A series of previously-secret files detailing the inner workings of the Clinton Administration were released Friday - including an account of a pivotal January 1993 meeting between Al Gore, Bill Clinton, then-Chairman of the Joint Chiefs of Staff Colin Powell and others about the role of gays in the military. 

Clinton, who had campaigned on a pledge to end the ban on military service by gays and lesbians, faced stiff opposition by numerous military leaders at the meeting, Politico reports:

Powell said he was making “no moral judgment” on gays but believed “they can best serve in other areas.”

Clinton told the chiefs: “The whole thing on both sides cause[s] me great discom[fort]. Men and women who [are] patriotic [and] served w/ dist[inction are] otherwise highly conformist pers[onally] in [the] best sense…[I] believe some are born gay and others not. [The] job of soc[iety] is not to disc[riminate] on [the] basis of moral judgement. [It’s my] belief gay friends should be able to serve.”

MundyClinton heard strong disagreement from Powell and the other chiefs. Marine Commandant Gen. Carl Mundy [right] may have been the most strident opponent of allowing gays to serve openly. Quoting someone involved in a Queer Nation parade, Mundy said people associated with “gay pride” are licentious and unconstrained by law or morality. Mundy, who died earlier this year, also suggested that announcing “I’m gay” was the “same as I’m KKK, Nazi, rapist,” the notes show.

The notes also describe a separate meeting in which top officials discussed Mundy's malicious comments.

“When I heard [the] Marine Gen[eral] I just said—I have to give my own view,” Clinton said. “Al really helped.”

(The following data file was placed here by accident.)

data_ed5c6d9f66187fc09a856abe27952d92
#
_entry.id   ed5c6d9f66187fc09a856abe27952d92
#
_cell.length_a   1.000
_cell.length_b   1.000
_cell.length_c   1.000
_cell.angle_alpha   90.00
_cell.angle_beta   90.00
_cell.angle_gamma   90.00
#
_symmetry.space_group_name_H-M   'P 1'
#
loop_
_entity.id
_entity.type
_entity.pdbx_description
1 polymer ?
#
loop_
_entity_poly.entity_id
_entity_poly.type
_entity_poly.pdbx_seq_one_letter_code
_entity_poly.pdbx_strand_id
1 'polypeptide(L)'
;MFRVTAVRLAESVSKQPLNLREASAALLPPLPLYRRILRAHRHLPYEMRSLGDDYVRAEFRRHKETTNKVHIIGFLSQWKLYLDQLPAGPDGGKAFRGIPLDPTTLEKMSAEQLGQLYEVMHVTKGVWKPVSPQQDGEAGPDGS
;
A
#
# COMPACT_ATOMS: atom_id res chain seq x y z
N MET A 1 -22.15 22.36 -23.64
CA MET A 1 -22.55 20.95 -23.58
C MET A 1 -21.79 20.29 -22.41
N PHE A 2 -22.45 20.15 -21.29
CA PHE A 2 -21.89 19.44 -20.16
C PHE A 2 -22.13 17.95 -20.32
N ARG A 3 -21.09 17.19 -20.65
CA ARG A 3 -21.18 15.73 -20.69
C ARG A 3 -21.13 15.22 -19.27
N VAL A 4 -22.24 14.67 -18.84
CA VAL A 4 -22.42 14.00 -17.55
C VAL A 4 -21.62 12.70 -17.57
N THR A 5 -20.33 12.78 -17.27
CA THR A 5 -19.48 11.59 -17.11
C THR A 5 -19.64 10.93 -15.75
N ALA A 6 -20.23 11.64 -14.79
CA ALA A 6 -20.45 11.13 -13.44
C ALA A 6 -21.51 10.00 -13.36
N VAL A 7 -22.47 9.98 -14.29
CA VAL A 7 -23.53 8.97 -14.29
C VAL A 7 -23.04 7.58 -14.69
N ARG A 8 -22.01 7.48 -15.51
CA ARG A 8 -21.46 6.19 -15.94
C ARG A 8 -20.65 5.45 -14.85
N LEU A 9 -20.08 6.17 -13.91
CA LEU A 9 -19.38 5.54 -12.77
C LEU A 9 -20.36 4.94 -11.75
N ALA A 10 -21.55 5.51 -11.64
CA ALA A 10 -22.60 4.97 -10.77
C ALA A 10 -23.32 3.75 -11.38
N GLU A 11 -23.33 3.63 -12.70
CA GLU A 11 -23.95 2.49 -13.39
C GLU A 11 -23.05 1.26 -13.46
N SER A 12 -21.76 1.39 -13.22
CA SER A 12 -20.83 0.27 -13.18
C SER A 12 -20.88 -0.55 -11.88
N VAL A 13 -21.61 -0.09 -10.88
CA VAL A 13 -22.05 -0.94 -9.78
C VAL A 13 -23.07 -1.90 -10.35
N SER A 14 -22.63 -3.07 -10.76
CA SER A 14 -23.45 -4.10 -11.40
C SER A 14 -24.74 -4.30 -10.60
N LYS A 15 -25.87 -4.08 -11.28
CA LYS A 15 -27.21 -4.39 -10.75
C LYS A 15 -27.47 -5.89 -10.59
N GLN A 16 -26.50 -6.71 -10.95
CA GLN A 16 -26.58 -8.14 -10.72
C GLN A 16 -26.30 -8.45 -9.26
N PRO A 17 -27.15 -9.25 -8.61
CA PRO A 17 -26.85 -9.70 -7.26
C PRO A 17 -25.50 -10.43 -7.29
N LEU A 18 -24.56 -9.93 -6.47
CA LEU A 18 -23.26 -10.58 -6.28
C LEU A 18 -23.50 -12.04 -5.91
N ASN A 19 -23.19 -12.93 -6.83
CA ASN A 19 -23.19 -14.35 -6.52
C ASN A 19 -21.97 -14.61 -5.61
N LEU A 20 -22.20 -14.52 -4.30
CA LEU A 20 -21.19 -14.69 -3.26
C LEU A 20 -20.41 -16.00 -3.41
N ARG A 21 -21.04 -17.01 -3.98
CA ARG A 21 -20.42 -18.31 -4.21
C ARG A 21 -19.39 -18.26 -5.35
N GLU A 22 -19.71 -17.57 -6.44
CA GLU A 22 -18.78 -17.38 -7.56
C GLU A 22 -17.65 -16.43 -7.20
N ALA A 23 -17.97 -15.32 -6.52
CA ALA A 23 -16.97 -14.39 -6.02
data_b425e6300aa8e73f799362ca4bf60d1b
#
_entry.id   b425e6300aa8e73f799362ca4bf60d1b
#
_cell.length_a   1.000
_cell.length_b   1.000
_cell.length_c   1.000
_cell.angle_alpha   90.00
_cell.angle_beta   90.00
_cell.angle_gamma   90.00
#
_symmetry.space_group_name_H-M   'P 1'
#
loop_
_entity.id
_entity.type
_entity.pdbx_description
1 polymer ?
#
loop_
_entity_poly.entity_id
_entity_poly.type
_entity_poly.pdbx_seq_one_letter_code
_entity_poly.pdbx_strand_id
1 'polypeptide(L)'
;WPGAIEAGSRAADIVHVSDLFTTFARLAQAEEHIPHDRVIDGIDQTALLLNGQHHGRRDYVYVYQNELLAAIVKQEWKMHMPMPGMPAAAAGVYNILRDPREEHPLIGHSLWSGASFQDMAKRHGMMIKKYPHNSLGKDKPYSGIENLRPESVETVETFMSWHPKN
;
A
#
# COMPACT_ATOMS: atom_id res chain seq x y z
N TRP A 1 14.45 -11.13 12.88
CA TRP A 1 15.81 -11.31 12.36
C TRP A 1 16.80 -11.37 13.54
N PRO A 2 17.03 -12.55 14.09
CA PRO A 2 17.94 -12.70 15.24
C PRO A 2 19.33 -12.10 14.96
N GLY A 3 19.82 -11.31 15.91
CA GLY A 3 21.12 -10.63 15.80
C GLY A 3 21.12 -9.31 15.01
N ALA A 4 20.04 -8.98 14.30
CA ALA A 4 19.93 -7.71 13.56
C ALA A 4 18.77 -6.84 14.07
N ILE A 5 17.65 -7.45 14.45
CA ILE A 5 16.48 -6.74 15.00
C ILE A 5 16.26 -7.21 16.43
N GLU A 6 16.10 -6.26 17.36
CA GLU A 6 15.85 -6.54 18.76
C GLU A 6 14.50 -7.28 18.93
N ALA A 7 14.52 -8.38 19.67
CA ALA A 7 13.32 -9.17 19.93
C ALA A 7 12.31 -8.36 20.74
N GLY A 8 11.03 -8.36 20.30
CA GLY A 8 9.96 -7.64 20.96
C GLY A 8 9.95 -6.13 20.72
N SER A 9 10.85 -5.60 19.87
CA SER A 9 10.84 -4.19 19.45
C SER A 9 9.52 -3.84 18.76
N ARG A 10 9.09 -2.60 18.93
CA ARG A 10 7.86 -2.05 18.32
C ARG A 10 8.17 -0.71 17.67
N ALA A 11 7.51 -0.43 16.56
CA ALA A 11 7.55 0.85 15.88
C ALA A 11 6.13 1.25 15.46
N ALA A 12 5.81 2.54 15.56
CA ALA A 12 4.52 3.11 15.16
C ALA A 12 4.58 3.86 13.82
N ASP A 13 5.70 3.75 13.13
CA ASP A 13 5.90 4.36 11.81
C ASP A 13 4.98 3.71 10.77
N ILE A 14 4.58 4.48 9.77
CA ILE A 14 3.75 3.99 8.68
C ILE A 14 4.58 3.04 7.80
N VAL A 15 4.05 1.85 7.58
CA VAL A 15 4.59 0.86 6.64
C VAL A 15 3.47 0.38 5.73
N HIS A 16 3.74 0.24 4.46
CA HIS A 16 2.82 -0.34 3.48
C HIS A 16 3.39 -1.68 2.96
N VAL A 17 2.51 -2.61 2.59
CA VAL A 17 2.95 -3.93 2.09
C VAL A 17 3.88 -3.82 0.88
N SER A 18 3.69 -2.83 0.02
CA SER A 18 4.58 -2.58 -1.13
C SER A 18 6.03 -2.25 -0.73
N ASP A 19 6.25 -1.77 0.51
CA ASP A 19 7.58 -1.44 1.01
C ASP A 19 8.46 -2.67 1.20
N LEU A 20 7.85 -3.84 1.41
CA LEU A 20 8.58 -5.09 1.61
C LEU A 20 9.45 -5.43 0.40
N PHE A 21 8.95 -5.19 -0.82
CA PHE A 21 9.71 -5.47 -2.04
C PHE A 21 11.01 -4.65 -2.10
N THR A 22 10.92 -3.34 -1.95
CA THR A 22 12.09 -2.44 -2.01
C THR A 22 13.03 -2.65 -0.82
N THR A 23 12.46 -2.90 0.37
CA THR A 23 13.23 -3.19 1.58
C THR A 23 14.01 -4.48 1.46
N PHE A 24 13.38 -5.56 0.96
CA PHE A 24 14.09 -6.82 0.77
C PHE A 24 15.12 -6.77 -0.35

Gore added that he thought Mundy was “borderline in his presentation,” especially when he compared gays to Nazis.

Clinton did not agree with Gore that Mundy’s remarks were out of line, the notes say, adding that he thought the Marine commandant “meant it well.”

When asked about Mundy's now public comments, Powell told Politico, “Carl Mundy who died recently was the most outspoken, but I don’t think that he crossed a line, nor has that ever been mentioned to me.”

Head over to Politico HERE for a more thorough breakdown of the behind-the-scenes lead-up to Don't Ask, Don't Tell. 

WATCH: Kevin Spacey Channels Bill Clinton in 'House of Cards' Prank Call to Hillary


In a Clinton Foundation video leading up to Bill Clinton's 68th birthday tomorrow, Kevin Spacey - in his Frank Underwood character from House of Cards - channels his inner Bill to prank call Hillary and ask what she's getting him for his birthday.

He's crossing his fingers it's a baby elephant. 

Check it out, AFTER THE JUMP...

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Jenny McCarthy Apologizes For Calling Hillary Clinton A Lesbian: VIDEO

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Jenny McCarthy has apologized for suggesting on The View that Hillary Clinton might be a lesbian, reports Huffington Post.

As McCarthy and her co-hosts discussed Ronald Kessler's new book, The First Family Detail: Secret Service Agents Reveal the Hidden Lives of Presidents, she suggested Hillary Clinton might be a lesbian and said the Clintons could have some sort of marital "arrangement."

However, in a later blog post, McCarthy claimed she uses jokes while on The View because she is out of her comfort zone: